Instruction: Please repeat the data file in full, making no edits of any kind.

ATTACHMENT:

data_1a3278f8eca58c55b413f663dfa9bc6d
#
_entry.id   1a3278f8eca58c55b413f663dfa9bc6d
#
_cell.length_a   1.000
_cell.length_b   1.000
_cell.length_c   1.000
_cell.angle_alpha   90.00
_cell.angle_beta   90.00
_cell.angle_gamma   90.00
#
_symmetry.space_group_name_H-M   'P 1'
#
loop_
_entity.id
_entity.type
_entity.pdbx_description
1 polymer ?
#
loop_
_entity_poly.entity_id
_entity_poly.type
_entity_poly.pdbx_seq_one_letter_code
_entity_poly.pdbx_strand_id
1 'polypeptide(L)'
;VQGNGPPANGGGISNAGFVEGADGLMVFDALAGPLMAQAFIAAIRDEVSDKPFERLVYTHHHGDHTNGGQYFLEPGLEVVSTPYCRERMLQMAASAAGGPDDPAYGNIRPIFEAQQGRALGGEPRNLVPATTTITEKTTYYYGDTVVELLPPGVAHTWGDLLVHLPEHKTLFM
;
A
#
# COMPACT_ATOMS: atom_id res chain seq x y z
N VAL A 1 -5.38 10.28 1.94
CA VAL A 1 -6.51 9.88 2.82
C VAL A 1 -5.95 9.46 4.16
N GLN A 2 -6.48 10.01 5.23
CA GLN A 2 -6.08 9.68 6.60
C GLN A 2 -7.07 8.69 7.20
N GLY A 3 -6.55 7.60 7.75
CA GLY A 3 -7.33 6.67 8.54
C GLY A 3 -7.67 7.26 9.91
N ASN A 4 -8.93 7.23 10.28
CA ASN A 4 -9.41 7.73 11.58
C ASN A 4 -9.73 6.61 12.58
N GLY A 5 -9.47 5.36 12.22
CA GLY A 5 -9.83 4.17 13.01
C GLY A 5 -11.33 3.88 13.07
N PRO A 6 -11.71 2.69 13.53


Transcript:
data_1a3278f8eca58c55b413f663dfa9bc6d
#
_entry.id   1a3278f8eca58c55b413f663dfa9bc6d
#
_cell.length_a   1.000
_cell.length_b   1.000
_cell.length_c   1.000
_cell.angle_alpha   90.00
_cell.angle_beta   90.00
_cell.angle_gamma   90.00
#
_symmetry.space_group_name_H-M   'P 1'
#
loop_
_entity.id
_entity.type
_entity.pdbx_description
1 polymer ?
#
loop_
_entity_poly.entity_id
_entity_poly.type
_entity_poly.pdbx_seq_one_letter_code
_entity_poly.pdbx_strand_id
1 'polypeptide(L)'
;VQGNGPPANGGGISNAGFVEGADGLMVFDALAGPLMAQAFIAAIRDEVSDKPFERLVYTHHHGDHTNGGQYFLEPGLEVVSTPYCRERMLQMAASAAGGPDDPAYGNIRPIFEAQQGRALGGEPRNLVPATTTITEKTTYYYGDTVVELLPPGVAHTWGDLLVHLPEHKTLFM
;
A
#
# COMPACT_ATOMS: atom_id res chain seq x y z
N VAL A 1 -5.38 10.28 1.94
CA VAL A 1 -6.51 9.88 2.82
C VAL A 1 -5.95 9.46 4.16
N GLN A 2 -6.48 10.01 5.23
CA GLN A 2 -6.08 9.68 6.60
C GLN A 2 -7.07 8.69 7.20
N GLY A 3 -6.55 7.60 7.75
CA GLY A 3 -7.33 6.67 8.54
C GLY A 3 -7.67 7.26 9.91
N ASN A 4 -8.93 7.23 10.28
CA ASN A 4 -9.41 7.73 11.58
C ASN A 4 -9.73 6.61 12.58
N GLY A 5 -9.47 5.36 12.22
CA GLY A 5 -9.83 4.17 13.01
C GLY A 5 -11.33 3.88 13.07
N PRO A 6 -11.71 2.69 13.53